Here, however, we have what can charitably be described as Dracula fanfiction in the strictest sense of the term. Everyone is written like parodies of parodies, like someone tried to remake Francis Ford Coppola’s film version but only had someone else’s half-conscious recollections of a YouTube video of a 2010s Angry Critic to work from. The only exception to that is Evie, and that’s only because she exists primarily to openly point out how clichéd and predictable everyone and everything is in this. Even with the last few years’ worth of Kissing Booth and After movies, this still feels like the most one-to-one recreation of a fanfiction self-insert I have ever seen in a film.

And on the note of trying to be cleverer than its own clichés, there’s a lot of Ready Or Not in this as well. It has pretences of showing classism (and some very thrown-in racism) from the well-off vampires towards the working-class Evie, and it aims for a similar tone of taking a familiar idea and subverting it… but without actually subverting it. I may have been a bit lukewarm on Ready Or Not (probably due for a rewatch, now that I think of it), but it still followed through on a lot of what it set up with its characters and larger ideas. Here, they’re just pointing out the obvious right before going along with the obvious; it crosses the line between knowingly silly and just plain not caring.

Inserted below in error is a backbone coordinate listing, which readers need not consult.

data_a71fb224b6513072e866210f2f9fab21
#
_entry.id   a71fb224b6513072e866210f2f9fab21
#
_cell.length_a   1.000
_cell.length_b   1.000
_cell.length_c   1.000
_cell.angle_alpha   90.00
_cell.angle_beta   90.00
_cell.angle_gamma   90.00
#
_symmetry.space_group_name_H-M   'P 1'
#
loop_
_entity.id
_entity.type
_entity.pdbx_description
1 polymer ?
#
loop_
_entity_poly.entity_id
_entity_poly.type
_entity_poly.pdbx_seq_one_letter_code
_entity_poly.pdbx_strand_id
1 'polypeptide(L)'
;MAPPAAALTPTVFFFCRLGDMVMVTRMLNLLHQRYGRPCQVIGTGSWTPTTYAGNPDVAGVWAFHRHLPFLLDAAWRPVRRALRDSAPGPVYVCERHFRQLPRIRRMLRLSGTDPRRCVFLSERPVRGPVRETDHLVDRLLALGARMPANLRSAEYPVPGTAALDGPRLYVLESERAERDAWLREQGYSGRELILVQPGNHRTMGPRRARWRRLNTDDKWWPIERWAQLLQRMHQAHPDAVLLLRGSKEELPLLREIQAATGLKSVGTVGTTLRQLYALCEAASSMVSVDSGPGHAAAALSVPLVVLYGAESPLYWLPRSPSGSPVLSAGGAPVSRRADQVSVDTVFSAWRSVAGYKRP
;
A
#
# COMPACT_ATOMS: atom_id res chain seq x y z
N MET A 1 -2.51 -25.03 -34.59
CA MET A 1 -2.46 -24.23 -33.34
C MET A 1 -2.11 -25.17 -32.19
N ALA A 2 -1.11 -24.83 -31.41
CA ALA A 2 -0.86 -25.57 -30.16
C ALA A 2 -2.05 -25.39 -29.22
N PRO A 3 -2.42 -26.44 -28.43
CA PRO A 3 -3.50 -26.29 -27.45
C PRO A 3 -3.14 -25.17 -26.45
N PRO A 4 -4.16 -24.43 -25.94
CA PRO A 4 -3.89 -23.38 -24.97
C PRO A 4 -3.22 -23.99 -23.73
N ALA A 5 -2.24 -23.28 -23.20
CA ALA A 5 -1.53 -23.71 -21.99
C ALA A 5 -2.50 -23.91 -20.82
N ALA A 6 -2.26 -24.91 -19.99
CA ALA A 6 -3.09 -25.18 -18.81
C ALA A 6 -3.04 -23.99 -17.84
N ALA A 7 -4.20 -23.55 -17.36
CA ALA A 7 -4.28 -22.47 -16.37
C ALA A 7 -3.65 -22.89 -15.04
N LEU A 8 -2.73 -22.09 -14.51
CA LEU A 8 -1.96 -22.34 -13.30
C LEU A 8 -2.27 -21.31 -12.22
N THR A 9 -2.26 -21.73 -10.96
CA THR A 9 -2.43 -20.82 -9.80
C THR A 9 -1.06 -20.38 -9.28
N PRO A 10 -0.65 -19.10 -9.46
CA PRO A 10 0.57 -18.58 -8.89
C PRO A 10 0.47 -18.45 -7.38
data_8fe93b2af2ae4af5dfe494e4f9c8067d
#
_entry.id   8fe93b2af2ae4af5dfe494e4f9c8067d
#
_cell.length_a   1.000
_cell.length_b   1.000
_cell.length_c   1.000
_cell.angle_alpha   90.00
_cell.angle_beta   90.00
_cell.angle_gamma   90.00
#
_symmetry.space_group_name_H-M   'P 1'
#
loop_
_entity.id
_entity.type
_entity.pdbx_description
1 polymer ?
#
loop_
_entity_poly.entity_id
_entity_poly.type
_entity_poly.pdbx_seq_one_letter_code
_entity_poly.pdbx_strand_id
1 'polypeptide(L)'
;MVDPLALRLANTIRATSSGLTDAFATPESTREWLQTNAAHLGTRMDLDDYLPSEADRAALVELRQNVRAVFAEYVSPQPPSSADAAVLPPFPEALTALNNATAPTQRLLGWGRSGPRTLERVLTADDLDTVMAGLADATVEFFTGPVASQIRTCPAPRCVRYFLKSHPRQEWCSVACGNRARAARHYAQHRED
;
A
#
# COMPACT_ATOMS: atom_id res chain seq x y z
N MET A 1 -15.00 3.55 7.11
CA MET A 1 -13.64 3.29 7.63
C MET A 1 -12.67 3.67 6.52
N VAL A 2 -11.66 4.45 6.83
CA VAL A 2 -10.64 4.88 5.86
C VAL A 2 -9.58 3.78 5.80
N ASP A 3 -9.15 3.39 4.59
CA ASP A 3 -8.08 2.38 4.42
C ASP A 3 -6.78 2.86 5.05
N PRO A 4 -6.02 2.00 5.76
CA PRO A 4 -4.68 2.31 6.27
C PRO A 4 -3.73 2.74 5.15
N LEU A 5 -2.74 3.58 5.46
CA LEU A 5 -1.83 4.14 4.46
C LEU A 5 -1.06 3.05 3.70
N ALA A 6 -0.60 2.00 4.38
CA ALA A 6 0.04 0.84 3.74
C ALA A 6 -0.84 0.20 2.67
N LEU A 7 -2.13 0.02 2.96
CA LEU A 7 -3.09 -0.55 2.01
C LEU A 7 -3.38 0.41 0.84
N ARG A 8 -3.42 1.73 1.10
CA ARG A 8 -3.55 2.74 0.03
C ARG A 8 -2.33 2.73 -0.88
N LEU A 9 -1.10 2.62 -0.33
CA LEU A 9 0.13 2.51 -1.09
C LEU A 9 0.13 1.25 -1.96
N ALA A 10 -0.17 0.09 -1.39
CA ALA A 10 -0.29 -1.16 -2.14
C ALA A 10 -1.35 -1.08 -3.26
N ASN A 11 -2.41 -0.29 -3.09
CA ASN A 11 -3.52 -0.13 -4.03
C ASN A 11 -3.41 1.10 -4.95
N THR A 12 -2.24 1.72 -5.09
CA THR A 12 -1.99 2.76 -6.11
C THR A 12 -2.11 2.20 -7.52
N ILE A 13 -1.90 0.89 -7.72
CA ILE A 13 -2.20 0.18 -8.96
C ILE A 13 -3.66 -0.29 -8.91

Hell, even Evie’s genry-savviness dissipates near the end, and then she just goes along with the blatantly creepy shit going on around her. That is, until the film’s ‘twist’ is pushed right into her (and the audience’s) faces.

Now, with how much I have bitched about this film (and could easily just keep going; I swear, I damn-near hacked up a lung when a character introduced herself as Mina Harker), this next statement might cause some whiplash but… I still had a lot of fun with this. I got to see this in the cinema, for cheap, with a small-ish audience that was just as incredulous about what was going on as I was; this is field-tested riff material right here. Much like the After sequels, it hits that sweet spot of schlocky garbage that, under the right circumstances, can make for an entertaining sit. I guess there’s something about fanfiction having millions of dollars thrown at it to be put on the big screen that is starting to win me over.

Don’t get me wrong though: This is bad. It’s almost shocking just how amateur-hour the writing is here, and knowing that Karyn Kusama (who made a much better horror film called The Invitation) had her own Mina Harker film shut down while this went through dampens the joy somewhat. Hell, in regards to the larger problem concerning the wave of fanfiction at 24 facepalms/second that Fifty Shades Of Grey has wrought, this is the worst offender yet. But in that same vein, there’s something poetic about a film that so badly mangled the understanding of BDSM spawning a wave of films that actually convey an experience that is both painful and pleasurable, however unintentionally.

No comments:

Post a Comment